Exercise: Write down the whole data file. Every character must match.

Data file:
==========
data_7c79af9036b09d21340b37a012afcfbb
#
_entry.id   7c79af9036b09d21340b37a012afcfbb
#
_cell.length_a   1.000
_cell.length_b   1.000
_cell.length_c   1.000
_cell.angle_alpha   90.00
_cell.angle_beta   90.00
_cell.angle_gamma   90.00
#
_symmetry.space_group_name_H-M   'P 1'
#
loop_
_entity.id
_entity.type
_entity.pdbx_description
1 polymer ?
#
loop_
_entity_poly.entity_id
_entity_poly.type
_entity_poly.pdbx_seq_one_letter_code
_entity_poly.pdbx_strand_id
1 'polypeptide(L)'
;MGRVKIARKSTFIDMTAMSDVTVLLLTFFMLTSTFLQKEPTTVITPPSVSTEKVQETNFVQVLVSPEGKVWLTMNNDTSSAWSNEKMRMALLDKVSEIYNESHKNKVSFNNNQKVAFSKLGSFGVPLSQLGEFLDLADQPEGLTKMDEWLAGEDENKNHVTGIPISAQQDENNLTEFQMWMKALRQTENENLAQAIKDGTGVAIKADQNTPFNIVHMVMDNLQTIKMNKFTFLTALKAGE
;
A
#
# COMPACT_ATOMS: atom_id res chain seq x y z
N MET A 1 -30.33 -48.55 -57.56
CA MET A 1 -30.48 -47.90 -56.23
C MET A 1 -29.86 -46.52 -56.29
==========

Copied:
data_7c79af9036b09d21340b37a012afcfbb
#
_entry.id   7c79af9036b09d21340b37a012afcfbb
#
_cell.length_a   1.000
_cell.length_b   1.000
_cell.length_c   1.000
_cell.angle_alpha   90.00
_cell.angle_beta   90.00
_cell.angle_gamma   90.00
#
_symmetry.space_group_name_H-M   'P 1'
#
loop_
_entity.id
_entity.type
_entity.pdbx_description
1 polymer ?
#
loop_
_entity_poly.entity_id
_entity_poly.type
_entity_poly.pdbx_seq_one_letter_code
_entity_poly.pdbx_strand_id
1 'polypeptide(L)'
;MGRVKIARKSTFIDMTAMSDVTVLLLTFFMLTSTFLQKEPTTVITPPSVSTEKVQETNFVQVLVSPEGKVWLTMNNDTSSAWSNEKMRMALLDKVSEIYNESHKNKVSFNNNQKVAFSKLGSFGVPLSQLGEFLDLADQPEGLTKMDEWLAGEDENKNHVTGIPISAQQDENNLTEFQMWMKALRQTENENLAQAIKDGTGVAIKADQNTPFNIVHMVMDNLQTIKMNKFTFLTALKAGE
;
A
#
# COMPACT_ATOMS: atom_id res chain seq x y z
N MET A 1 -30.33 -48.55 -57.56
CA MET A 1 -30.48 -47.90 -56.23
C MET A 1 -29.86 -46.52 -56.29